q Part-year workers & full-time paid holiday allowance: What the Supreme Court ruling means - Thrive Law

Part-year workers & full-time paid holiday allowance: What the Supreme Court ruling means

Holiday pay: 12.07% of annual earnings calculation should not be used for part-year workers.

The Supreme Court have ruled that part-year workers (term-time workers with year-round contracts) holiday pay should not be calculated as 12.07% of their annual earnings.

Firstly, where does 12.07% come from?


Workers are entitled to the statutory minimum of 5.6 weeks’ annual leave each holiday year under the Working Time Regulations 1998.

When calculating holiday entitlement, it is acknowledged that those 5.6 weeks of the year will not be worked.

The 12.07% figure is therefore reached by dividing 5.6 (weeks) by 46.4 (52 weeks minus 5.6 weeks).

Harper Trust v Brazel


The Claimant in this case is a clarinet and saxophone teacher who worked at schools providing individual lessons to pupils. Mz Brazel worked variable hours and was paid by the hour. Her contract was term-time only and stated that her annual leave was to be taken during school holidays.

The Respondent changed its calculating method for holiday pay in 2011. Previously, this had been calculated as an average of the previous 12 week’s earnings multiplied by 5.6 weeks. However, the Respondent changed their calculation to 12.07% of her termly earnings, which resulted in a lower payment.

Mz Brazel therefore brought a claim for unlawful deduction from wages, which she initially lost in the Employment Tribunal, but the Employment Appeals Tribunal overturned that decision. The Court of Appeal, and now the Supreme Court, agreed.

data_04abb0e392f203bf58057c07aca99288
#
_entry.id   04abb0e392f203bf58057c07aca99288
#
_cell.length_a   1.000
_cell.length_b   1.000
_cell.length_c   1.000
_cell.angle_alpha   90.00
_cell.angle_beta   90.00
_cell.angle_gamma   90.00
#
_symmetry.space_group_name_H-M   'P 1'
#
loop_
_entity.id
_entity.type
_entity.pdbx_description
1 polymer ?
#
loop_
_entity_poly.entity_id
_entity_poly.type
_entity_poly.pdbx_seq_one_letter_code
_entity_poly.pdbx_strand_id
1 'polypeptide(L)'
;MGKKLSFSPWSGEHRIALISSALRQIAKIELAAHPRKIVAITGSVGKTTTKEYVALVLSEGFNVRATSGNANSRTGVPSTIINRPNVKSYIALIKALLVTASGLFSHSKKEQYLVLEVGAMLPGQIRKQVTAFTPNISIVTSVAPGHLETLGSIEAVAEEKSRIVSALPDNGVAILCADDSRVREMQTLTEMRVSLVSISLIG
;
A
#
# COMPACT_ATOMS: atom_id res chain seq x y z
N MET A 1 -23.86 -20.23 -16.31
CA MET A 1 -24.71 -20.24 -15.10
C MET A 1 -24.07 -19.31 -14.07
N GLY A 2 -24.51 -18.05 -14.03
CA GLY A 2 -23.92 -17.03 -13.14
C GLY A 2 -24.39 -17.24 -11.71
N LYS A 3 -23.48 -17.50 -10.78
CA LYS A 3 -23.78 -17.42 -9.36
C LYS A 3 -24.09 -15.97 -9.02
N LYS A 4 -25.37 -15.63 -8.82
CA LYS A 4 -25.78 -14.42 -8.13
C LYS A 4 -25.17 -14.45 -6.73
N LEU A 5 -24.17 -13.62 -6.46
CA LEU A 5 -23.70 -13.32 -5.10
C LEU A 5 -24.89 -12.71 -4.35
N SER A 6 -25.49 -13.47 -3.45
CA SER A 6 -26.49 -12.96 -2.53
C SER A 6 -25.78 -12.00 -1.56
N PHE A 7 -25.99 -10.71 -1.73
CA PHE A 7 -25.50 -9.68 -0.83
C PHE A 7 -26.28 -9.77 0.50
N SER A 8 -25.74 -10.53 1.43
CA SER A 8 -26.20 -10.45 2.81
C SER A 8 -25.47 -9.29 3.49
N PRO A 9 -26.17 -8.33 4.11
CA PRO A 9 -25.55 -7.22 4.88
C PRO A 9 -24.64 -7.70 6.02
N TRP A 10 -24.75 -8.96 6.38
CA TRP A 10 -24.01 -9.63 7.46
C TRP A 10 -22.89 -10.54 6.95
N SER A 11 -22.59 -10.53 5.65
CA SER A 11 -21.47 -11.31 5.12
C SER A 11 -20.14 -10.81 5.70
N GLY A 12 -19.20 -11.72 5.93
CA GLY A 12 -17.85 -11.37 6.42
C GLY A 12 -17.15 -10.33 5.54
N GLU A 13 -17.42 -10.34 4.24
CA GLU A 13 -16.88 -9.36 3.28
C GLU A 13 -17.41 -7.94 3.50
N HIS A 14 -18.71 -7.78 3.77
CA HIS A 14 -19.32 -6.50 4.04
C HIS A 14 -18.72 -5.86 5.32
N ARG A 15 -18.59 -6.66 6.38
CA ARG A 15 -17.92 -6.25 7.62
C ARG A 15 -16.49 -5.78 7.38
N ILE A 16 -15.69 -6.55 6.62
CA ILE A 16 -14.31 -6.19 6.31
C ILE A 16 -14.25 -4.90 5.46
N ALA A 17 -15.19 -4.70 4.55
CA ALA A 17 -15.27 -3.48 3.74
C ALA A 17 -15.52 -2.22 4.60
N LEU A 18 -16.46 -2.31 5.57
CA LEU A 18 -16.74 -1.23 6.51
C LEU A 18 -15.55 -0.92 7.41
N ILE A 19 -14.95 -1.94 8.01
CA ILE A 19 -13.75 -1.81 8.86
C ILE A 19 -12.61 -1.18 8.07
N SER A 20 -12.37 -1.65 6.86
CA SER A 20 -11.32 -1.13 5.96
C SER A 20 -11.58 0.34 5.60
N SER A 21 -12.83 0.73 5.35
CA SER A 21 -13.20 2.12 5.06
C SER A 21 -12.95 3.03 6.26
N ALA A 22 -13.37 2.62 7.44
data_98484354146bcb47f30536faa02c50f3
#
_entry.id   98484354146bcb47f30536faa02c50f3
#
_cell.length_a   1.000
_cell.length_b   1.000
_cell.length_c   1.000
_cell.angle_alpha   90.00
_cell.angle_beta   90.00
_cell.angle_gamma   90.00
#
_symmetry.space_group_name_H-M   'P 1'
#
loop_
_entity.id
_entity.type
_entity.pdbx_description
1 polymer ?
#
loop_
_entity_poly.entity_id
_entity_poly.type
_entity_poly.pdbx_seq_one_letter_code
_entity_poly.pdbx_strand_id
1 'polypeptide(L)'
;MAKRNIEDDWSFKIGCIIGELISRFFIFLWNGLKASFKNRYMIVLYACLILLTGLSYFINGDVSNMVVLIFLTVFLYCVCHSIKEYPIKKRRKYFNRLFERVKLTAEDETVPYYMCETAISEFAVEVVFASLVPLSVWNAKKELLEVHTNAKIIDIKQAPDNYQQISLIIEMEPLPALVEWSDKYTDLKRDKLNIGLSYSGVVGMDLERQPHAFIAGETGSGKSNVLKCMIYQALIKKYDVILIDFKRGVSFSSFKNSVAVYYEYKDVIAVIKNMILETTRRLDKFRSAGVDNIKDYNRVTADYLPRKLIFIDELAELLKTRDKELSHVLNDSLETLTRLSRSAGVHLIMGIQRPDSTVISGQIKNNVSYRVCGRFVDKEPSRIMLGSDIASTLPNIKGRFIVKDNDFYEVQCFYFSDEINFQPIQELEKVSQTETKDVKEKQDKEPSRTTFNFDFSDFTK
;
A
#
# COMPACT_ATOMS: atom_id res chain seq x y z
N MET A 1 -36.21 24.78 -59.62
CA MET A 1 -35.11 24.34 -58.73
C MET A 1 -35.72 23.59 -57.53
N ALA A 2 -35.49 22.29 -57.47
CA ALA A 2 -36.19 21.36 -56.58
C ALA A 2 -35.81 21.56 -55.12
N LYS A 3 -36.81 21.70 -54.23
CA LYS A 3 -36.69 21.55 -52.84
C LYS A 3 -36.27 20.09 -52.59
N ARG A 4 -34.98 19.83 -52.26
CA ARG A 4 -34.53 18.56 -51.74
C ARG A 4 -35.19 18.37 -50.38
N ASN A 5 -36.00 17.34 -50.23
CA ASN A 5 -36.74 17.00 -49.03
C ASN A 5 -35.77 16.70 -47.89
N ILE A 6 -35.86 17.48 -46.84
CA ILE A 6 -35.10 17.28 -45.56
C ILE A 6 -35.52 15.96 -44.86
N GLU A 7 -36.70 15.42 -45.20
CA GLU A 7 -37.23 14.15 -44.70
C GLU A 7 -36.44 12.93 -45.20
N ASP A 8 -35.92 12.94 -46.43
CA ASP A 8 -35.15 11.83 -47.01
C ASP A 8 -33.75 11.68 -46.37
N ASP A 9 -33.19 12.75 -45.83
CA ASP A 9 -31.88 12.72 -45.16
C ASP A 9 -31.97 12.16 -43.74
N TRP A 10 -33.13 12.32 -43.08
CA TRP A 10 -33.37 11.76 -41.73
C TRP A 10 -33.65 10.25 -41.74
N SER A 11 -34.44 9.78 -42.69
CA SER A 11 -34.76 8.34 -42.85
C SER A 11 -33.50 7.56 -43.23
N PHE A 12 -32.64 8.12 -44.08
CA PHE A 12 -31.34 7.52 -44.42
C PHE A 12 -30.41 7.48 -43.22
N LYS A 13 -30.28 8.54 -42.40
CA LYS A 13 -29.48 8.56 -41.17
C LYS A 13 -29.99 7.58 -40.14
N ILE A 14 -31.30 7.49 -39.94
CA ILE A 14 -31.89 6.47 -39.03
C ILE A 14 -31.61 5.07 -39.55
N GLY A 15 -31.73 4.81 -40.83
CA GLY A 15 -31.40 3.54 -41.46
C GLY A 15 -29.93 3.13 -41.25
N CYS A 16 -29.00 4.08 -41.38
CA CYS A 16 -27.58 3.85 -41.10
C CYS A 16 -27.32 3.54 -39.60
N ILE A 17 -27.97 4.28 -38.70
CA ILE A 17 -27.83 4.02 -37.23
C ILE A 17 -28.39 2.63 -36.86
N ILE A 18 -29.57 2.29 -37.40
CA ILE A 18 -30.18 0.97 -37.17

The Supreme Court noted that nothing in the Part-Time Workers Regulations prohibits part-time workers from being treated more favorably than someone working throughout the year. The Respondent’s arguments and suggested methods of calculation were therefore rejected.

So, what is the correct calculation method for ‘part-year’ workers?


Weekly pay should be calculated as set out in section 224 Employment Rights Act 1996. This previously provided for an average of the most recent 12 weeks of earnings. It should be noted that this legislation has been updated since this case started, and the current prescribed reference period is 52 weeks. Any weeks where earnings were zero (e.g. school holidays in this case) are to be ignored.

What is the impact of this decision?


The recent ruling will impact all employers who currently use the 12.07% calculation for part-year workers. This calculation has been practical until now, particularly within the education sector, but the decision in this case could leave organisations open to challenge.

Moving forward, where the 12.07% calculation gives a different result to the 52-week averaging method for part-years workers, employers will be liable for the difference.

How can Thrive Law help?

As an owner-run company, we know the pains of having to wear many hats and how time is precious. As qualified employment and HR lawyers, we know the consequences of getting HR decisions wrong. We work with you to let you focus on what you need to be doing in the business with the peace of mind that all letters and decisions are run past a qualified lawyer before you implement them.


When you partner with Thrive for outsourced HR support, we can reduce your stress and free you up to work on the business and to make HR decisions with confidence.


With people at the core of every successful business, keeping on top of the ever-changing legislation and making the most out of your people can be challenging, but we are here to help.


We can also support your business in the event an employee approaches ACAS or the employment tribunal.


Get in touch today to invest in your business and make your HR stress free. Email enquiries@thrivelaw.co.uk




Please note this blog is for reference purposes only and is only accurate at the date it was published. It does not constitute legal advice and should not be relied upon as such. Specific legal advice about your specific circumstances should always be sought separately before taking or deciding not to take any action. Please contact us if you have any questions at enquiries@thrivelaw.co.uk

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